Why is contract review important for insurance?
Proposals for public and products liability insurance often ask whether the potential insured has assumed any obligations under contracts or agreements, including through hold harmless or indemnification agreements.
Unfortunately, all too many times people have indemnities or hold harmless agreements in their existing contracts and may be completely unaware. This, in turn, can expose you and your business to unintended risks or gaps in your insurance solution.
At Acacia Insurance, we’re able to review contracts and advise our clients on the insurance ramifications. This is a point of difference that we pride ourselves on, and the service has helped many of our clients reduce their risk exposures. Contact us to find out more or read on to learn more about this risk.
What are hold harmless and indemnity clauses?
Indemnity and hold harmless clauses are very similar. They involve a party to a contract agreeing to indemnify (hold harmless) the other party to the contract for any liability of that other party. The severity of these clauses varies quite considerably, with some imposing liability irrespective of fault.
You need to be careful when answering the question posed by insurers about assumption of liabilities because even if you don’t sign standalone agreements called “Indemnity Agreements” or “Hold Harmless Agreements”, it is commonplace for more general contracts or agreements to contain such clauses.
In addition, other terms or conditions of a contract or agreement might increase your potential liability. For example, do you assume additional liabilities if you agree to a standard of service or product (e.g. best practice) that exceeds the level ordinarily expected?
Similarly, do you increase your liability by releasing a party to a contract from any liability or agreeing to contract out of a proportionate liability regime? Such clauses potentially increase your exposure by foregoing recoveries from a third party.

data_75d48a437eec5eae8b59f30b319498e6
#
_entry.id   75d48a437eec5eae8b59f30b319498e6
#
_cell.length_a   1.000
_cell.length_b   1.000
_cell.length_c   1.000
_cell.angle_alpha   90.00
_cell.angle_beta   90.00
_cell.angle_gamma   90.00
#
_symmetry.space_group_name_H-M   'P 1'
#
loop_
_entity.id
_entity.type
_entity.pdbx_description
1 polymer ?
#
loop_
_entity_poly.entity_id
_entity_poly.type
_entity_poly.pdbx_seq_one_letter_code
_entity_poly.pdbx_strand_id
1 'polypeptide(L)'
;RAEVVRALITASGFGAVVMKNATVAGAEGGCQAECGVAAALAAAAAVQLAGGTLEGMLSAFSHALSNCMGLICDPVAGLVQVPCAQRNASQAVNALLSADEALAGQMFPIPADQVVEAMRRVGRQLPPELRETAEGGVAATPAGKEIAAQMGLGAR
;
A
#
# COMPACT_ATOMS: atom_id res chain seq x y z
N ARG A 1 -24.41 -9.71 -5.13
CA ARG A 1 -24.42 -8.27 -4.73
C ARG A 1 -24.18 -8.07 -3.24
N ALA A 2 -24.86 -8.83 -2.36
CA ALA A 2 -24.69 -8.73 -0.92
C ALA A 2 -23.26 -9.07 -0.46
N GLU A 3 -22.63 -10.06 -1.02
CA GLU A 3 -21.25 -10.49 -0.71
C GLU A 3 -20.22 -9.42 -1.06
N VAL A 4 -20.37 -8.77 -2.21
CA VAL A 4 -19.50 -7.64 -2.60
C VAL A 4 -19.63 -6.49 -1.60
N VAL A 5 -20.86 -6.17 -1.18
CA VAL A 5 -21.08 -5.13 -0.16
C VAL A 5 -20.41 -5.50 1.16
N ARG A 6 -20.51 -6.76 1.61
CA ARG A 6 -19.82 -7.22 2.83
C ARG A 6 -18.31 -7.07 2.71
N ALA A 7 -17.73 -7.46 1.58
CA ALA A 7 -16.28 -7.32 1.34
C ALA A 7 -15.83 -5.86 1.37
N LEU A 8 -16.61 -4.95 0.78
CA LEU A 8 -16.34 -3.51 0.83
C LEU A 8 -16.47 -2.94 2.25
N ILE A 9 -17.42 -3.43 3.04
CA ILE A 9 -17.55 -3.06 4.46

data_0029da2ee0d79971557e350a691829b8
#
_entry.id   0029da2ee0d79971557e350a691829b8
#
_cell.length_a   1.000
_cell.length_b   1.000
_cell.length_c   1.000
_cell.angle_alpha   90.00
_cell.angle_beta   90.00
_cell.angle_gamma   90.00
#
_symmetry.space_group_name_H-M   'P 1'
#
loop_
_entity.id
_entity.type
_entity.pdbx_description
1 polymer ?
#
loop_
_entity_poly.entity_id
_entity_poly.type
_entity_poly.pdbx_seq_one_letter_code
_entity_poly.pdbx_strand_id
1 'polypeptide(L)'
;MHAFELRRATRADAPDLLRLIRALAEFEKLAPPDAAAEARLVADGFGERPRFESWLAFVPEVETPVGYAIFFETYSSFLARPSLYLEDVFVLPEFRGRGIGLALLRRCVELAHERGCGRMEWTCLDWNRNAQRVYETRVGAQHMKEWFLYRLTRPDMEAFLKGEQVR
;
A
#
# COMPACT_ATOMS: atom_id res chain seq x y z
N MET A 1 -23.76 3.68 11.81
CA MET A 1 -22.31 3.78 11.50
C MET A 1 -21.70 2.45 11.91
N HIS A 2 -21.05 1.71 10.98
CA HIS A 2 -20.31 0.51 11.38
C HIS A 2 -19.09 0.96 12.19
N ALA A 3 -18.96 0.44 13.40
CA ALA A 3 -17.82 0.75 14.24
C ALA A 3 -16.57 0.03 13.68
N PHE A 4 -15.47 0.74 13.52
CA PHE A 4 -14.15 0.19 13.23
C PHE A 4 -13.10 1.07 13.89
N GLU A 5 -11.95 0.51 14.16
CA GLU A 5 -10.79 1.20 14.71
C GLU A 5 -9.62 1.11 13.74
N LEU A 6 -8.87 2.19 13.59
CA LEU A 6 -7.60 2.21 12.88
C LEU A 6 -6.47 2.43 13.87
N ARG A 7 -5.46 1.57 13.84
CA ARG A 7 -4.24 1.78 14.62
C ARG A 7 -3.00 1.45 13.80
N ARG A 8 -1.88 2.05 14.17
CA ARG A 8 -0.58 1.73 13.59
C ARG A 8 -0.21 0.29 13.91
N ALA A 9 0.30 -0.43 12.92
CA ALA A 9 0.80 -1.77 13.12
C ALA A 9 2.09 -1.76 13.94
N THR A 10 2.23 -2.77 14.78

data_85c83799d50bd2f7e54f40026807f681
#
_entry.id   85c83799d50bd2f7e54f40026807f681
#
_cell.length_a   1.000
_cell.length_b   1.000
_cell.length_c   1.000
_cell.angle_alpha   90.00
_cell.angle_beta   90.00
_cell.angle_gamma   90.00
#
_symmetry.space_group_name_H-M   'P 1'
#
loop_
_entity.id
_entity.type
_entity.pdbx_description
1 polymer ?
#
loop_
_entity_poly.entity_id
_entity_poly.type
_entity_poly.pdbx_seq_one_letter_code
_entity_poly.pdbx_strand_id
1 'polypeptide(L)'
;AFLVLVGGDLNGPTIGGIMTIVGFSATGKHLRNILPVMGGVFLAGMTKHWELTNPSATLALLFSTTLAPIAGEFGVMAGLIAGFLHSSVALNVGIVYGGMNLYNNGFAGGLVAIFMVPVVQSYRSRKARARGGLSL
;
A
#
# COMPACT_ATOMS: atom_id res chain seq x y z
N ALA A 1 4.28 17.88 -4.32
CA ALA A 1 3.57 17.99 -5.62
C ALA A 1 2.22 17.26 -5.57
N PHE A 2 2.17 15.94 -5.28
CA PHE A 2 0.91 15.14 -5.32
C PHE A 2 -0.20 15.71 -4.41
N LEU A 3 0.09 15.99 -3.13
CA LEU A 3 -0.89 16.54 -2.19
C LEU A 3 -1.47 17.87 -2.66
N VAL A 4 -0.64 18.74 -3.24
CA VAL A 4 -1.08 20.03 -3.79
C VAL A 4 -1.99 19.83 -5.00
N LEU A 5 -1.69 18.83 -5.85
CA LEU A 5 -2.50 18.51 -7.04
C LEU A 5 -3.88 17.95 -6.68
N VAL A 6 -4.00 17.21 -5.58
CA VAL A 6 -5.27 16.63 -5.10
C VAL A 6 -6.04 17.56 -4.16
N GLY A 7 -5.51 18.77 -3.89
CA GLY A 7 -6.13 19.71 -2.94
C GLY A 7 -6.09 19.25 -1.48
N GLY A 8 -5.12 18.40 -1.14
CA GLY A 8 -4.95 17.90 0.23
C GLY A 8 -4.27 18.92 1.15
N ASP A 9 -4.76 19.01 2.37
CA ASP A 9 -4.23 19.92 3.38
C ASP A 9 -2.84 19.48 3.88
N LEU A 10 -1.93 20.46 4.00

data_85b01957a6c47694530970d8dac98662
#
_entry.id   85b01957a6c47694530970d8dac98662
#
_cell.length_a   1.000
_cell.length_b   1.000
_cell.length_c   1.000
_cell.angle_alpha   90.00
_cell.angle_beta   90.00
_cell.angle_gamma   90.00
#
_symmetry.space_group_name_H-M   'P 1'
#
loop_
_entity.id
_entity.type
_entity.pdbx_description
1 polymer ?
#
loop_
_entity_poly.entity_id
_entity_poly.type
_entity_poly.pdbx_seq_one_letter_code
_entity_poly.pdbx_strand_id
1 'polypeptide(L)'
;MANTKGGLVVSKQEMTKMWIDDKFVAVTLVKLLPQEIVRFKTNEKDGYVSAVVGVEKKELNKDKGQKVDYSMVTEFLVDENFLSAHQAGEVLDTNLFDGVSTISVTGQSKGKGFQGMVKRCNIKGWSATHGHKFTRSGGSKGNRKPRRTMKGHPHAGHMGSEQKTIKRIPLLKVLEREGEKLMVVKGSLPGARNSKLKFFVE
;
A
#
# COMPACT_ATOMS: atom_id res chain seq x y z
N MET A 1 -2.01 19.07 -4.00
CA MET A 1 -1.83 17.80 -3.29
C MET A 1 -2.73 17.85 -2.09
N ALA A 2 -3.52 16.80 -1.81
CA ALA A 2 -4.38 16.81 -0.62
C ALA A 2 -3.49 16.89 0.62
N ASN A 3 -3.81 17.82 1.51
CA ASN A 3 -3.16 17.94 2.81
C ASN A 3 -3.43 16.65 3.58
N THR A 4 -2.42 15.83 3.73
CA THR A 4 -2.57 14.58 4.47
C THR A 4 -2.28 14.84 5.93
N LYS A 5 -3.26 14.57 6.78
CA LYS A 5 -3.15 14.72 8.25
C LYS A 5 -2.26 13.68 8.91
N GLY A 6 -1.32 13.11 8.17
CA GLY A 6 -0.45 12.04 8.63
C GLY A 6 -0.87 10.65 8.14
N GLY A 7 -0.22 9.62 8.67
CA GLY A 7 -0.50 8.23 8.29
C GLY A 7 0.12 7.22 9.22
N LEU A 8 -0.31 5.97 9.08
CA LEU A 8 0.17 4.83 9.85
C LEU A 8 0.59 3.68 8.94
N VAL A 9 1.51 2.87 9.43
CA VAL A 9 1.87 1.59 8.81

The existence of a contract including an indemnity is likely to be a material fact relevant to an insurer’s decision whether or not to underwrite a particular risk and therefore should be disclosed. The same might be said about contracts that include other terms that increase your liability beyond that imposed by ordinary terms.
A failure to disclose contracts containing such terms may, therefore, entitle an insurer to decline a claim or avoid the policy altogether.
In addition, indemnity or hold harmless clauses or other terms and conditions that increase your liabilities may fall foul of contractual liability exclusions inevitably included in public and products liability policies. Again, these clauses vary from policy to policy and there may be avenues by which the exclusion can be overcome (e.g. by having the contract specifically designated).
As part of our role as your insurance adviser, we often review major contracts entered into by our clients and advise whether any might increase their potential liability and, if so, the insurance consequences and the actions that should be taken. This might include suggesting our clients seek to have clauses excluded or seeking to have the contract specifically designated by an insurer.
Questions about a contract review?
If you want to talk about an insurance contract review or discuss your insurance solution, don’t hesitate to contact us.
The information in this article is general only, it doesn’t take into account your business or situation. You should speak to your insurance adviser or insurance broker about your needs before making any changes or decision. As insurance advisers, we are not authorised to and unable to provide you with legal advice and this article does not purport to do so. We recommend you seek independent legal advice on any matters in this article that might concern legal matters.
 This was the position taken in QBE Underwriting as managing agent for Lloyds Syndicate 386 v Southern Colliery Maintenance Pty Ltd  NSWCA 55.